Today I produced my first video and uploaded it to Youtube.
The grab program
I was trying to grab Toronto City Council meetings from the Rogers internet TV portal. The content there is in huge files containing entire 5 hour meetings in some cases. The file I was learning with was a 200 MB file of the December 7th 2010 City Council Meeting. The inauguration meeting where Don Cherry, the new Mayor Ford's special guest made his "pinko-bicyclist, pinko-media, pinko-bureaucracy, pinko-council" remarks. (A whole different meaning to the term 'rose coloured glasses' eh?)
I wanted to copy that 4 minute speech and upload it to Youtube to use in an article I was writing for BikingToronto.
First I tried my DownloadHelper Application, it grabbed a streaming address file folder, no good for editing. Also on my computer is Replay Media Catcher, by opening up the Web Dump feature on it I was able to record 205 MB file of the meeting. But Replay has this default that throws away the last 1/8 of any download, a nod to right's holders I guess, but the problem here was that it threw away info contained at the end of the file that synced the sound track. The file played fine, but silently. When I tried to run it through several different file converters many of them said the file was protected, other indicated incomplete. I assume this is Digital Rights Management (DRM) software encoded into the video. Which makes me wonder why DRM technology is being applied to documents like the proceedings of Toronto City Council; who owns these records? In my opinion the 'people' should own these files and they should be safely stored on City of Toronto servers, not exclusively on servers owned by Rogers Communications Inc..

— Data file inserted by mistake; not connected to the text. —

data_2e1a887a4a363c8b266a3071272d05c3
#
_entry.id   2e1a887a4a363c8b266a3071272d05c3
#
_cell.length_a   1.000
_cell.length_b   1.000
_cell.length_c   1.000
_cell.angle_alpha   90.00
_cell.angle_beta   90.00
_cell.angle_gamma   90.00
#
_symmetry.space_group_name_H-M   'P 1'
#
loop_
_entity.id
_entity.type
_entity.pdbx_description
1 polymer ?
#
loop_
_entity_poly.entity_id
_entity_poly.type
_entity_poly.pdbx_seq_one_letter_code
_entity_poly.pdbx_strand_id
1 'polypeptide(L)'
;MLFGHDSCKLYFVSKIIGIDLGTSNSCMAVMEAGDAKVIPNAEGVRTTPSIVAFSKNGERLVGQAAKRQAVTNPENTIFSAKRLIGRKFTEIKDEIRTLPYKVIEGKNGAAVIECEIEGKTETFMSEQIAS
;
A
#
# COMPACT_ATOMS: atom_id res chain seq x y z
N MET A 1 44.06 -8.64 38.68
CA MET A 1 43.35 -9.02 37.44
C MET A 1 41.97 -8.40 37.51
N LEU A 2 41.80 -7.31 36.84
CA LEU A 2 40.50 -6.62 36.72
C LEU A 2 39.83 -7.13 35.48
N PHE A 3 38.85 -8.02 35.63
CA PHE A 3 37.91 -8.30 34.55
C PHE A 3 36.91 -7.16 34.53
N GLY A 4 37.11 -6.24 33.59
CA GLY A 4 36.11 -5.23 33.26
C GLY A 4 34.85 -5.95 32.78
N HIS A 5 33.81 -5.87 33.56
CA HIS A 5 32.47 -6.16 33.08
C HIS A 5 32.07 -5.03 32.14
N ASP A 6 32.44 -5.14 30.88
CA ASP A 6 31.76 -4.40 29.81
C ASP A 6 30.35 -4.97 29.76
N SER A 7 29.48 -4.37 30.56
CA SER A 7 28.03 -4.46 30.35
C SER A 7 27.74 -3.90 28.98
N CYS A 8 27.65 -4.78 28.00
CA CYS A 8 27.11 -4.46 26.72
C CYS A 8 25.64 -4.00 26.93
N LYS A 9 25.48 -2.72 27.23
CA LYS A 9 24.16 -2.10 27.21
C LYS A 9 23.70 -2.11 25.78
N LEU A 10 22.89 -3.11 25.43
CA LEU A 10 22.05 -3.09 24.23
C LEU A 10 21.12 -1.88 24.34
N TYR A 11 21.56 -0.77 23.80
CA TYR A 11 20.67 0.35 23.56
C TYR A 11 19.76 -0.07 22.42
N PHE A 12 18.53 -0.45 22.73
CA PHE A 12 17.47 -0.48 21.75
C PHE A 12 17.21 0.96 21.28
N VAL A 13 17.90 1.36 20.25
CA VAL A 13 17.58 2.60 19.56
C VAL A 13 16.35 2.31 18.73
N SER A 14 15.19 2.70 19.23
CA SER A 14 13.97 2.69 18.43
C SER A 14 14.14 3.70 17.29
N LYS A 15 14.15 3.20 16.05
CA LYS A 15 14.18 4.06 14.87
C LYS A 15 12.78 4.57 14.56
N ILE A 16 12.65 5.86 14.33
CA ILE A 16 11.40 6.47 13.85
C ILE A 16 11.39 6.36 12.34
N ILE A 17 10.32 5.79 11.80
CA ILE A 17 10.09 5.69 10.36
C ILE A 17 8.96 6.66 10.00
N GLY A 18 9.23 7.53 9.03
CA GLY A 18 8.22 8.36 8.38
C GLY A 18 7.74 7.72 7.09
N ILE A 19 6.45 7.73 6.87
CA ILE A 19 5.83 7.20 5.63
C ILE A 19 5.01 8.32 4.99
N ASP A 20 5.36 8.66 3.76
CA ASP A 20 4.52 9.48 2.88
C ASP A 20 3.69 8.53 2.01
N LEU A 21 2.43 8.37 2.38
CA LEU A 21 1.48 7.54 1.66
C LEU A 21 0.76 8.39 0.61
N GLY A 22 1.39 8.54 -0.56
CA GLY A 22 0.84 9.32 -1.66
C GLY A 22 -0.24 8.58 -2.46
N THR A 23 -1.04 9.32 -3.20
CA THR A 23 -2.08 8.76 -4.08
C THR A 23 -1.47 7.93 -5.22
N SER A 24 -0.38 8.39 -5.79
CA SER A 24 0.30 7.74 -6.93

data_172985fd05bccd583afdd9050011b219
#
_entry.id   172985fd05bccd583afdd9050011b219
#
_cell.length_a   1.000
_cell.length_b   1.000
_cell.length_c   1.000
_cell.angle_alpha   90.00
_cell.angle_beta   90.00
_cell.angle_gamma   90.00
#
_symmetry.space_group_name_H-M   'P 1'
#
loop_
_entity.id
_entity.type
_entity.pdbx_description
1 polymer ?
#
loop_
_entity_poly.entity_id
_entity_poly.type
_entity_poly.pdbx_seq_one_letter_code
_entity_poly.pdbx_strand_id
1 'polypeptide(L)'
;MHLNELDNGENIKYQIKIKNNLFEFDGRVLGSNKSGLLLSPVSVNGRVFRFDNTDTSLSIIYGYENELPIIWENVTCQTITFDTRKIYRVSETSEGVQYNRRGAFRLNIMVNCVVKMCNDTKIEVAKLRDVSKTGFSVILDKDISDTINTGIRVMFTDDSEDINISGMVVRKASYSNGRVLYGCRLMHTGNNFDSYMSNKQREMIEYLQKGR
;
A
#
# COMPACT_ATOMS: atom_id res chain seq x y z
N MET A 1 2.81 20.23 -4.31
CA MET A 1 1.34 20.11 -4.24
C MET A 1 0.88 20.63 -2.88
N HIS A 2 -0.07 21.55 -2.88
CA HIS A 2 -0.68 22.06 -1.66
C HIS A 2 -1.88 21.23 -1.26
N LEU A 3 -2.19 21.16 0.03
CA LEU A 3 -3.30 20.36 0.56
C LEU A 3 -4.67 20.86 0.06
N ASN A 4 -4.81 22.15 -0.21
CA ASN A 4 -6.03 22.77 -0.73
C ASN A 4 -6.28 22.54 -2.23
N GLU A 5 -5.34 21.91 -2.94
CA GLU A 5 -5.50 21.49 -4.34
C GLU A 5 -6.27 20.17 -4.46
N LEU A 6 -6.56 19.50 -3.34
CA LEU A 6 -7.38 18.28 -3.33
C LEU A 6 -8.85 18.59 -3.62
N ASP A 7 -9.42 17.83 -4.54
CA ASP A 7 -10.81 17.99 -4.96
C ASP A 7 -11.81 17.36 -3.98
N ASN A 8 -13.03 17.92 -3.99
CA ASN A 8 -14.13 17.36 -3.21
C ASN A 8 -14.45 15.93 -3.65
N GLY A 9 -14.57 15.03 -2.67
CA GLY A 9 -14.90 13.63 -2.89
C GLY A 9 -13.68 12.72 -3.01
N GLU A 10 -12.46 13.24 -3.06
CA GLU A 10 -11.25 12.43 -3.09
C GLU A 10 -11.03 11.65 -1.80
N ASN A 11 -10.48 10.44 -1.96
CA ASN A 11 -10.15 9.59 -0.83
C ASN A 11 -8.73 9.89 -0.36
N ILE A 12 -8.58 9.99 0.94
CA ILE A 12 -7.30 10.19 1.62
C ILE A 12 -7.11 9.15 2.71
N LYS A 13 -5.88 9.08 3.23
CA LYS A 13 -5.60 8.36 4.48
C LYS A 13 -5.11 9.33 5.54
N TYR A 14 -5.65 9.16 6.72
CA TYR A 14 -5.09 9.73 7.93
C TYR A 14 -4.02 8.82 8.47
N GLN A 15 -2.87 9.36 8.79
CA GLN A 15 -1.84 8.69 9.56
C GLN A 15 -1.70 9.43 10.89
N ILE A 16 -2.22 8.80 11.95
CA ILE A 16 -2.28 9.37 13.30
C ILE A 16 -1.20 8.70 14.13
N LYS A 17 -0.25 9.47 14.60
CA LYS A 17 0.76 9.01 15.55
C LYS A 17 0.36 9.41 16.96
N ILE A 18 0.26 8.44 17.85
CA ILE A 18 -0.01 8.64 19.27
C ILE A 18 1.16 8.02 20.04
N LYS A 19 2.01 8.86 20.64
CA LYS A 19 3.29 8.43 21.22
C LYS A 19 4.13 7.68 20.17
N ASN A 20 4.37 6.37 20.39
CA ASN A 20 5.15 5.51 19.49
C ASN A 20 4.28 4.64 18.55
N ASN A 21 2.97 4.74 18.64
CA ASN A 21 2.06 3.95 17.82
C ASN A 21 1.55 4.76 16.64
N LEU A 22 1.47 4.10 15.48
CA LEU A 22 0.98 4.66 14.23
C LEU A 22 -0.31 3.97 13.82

After losing track of the empirical spiral of my editing education, several times, and throwing away VideoPad in a fit. I figured I'd better take a break form editing for a while so I sat on the project for a few days. Finally I figured out it was my source that was at fault - not the editor. So I went back into the hell again this morning. The first step was to test the editor on a download from Youtube that I knew didn't have any DRM on it. It worked, I edited a video and played it in my player - sound and everything!